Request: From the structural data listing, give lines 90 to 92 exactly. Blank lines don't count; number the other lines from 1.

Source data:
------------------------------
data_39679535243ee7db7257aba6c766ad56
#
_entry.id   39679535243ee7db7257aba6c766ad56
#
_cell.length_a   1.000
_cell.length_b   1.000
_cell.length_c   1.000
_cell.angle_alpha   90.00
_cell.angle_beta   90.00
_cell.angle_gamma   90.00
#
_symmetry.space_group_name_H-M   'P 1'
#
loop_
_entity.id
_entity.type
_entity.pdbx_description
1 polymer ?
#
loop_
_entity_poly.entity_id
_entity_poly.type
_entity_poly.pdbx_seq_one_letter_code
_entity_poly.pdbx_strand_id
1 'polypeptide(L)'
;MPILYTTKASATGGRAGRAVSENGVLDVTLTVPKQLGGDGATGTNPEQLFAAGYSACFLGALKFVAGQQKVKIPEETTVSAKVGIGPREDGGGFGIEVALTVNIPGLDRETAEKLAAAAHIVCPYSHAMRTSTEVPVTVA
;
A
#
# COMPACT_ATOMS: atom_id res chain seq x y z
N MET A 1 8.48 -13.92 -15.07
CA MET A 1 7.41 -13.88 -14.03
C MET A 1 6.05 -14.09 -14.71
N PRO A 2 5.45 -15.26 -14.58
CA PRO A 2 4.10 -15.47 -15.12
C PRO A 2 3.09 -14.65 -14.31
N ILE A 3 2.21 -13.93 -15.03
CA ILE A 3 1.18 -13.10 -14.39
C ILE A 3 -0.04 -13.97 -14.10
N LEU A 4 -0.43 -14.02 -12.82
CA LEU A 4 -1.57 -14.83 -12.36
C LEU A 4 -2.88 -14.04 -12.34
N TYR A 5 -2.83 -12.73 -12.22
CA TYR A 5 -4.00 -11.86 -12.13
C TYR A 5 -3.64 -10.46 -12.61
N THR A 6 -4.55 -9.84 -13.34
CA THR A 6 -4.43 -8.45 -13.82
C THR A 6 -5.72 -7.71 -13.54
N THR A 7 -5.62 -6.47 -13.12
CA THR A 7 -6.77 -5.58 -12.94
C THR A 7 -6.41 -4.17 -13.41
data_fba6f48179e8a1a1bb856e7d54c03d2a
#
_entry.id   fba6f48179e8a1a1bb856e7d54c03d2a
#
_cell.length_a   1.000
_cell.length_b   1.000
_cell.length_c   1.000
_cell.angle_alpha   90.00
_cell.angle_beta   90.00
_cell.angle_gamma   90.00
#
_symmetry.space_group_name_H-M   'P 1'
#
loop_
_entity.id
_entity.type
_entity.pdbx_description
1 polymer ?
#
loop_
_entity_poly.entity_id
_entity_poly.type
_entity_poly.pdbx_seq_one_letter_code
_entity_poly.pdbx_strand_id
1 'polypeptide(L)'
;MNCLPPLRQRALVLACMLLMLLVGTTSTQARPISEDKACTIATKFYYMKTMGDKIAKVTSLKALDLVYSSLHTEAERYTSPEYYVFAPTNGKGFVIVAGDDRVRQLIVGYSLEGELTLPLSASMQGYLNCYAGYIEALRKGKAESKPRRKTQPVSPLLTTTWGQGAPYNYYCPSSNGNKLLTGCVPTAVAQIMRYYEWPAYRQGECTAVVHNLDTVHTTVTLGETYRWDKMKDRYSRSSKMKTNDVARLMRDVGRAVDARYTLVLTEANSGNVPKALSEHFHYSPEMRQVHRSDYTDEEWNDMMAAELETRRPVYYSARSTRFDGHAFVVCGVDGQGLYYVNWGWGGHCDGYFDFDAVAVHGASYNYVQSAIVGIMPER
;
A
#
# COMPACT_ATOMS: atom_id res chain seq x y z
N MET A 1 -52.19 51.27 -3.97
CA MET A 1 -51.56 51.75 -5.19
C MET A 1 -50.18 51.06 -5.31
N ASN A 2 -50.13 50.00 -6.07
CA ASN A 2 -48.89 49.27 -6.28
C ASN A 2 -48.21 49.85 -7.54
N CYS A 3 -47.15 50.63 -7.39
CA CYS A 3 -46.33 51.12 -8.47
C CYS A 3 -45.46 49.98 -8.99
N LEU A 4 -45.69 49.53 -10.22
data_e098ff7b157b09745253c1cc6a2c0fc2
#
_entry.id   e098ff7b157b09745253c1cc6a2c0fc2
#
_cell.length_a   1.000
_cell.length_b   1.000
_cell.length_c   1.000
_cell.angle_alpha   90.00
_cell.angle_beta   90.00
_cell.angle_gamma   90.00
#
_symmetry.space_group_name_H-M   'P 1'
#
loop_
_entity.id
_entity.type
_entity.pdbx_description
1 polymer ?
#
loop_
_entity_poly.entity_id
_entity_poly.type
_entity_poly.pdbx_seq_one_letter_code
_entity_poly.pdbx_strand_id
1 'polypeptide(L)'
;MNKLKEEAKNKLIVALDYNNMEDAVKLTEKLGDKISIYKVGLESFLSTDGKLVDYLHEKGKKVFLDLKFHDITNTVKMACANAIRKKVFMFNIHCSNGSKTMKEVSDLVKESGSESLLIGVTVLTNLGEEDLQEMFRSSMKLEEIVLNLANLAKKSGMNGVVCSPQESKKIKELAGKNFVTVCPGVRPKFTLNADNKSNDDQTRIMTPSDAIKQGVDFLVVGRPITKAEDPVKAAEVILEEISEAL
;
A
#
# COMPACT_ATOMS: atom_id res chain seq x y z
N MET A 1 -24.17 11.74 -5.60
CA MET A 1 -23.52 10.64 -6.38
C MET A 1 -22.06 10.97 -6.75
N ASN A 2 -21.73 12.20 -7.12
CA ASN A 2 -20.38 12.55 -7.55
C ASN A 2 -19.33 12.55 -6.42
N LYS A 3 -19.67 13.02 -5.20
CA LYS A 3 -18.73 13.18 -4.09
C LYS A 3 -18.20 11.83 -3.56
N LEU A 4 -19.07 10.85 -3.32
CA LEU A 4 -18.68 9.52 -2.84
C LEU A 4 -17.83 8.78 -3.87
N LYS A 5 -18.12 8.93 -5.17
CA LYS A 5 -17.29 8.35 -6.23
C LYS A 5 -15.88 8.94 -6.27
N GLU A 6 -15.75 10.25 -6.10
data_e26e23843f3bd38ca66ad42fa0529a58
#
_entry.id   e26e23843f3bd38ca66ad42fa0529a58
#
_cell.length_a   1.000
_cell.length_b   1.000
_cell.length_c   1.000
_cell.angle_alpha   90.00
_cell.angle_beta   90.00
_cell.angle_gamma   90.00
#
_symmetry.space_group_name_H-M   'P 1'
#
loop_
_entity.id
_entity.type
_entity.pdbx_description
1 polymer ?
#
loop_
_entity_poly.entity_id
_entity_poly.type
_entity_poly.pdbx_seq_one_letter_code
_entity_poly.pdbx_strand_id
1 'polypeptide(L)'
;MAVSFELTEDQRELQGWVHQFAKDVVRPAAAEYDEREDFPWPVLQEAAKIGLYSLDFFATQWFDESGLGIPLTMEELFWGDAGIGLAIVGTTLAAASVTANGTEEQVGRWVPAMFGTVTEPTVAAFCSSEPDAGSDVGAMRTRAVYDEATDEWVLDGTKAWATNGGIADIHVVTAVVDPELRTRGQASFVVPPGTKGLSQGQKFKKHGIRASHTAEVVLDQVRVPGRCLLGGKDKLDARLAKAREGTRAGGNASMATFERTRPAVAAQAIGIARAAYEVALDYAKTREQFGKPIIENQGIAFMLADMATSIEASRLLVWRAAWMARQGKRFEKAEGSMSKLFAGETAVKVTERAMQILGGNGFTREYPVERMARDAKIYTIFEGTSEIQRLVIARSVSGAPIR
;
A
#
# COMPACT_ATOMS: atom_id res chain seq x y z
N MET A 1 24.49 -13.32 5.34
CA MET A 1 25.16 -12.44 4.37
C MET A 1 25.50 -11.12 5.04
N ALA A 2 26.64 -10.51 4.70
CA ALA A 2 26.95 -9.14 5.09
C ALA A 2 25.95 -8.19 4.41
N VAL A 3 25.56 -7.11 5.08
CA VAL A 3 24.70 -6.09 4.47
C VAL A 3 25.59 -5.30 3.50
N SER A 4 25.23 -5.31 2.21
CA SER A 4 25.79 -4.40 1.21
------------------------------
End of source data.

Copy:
C CYS A 3 -45.46 49.98 -8.99
N LEU A 4 -45.69 49.53 -10.22
data_e098ff7b157b09745253c1cc6a2c0fc2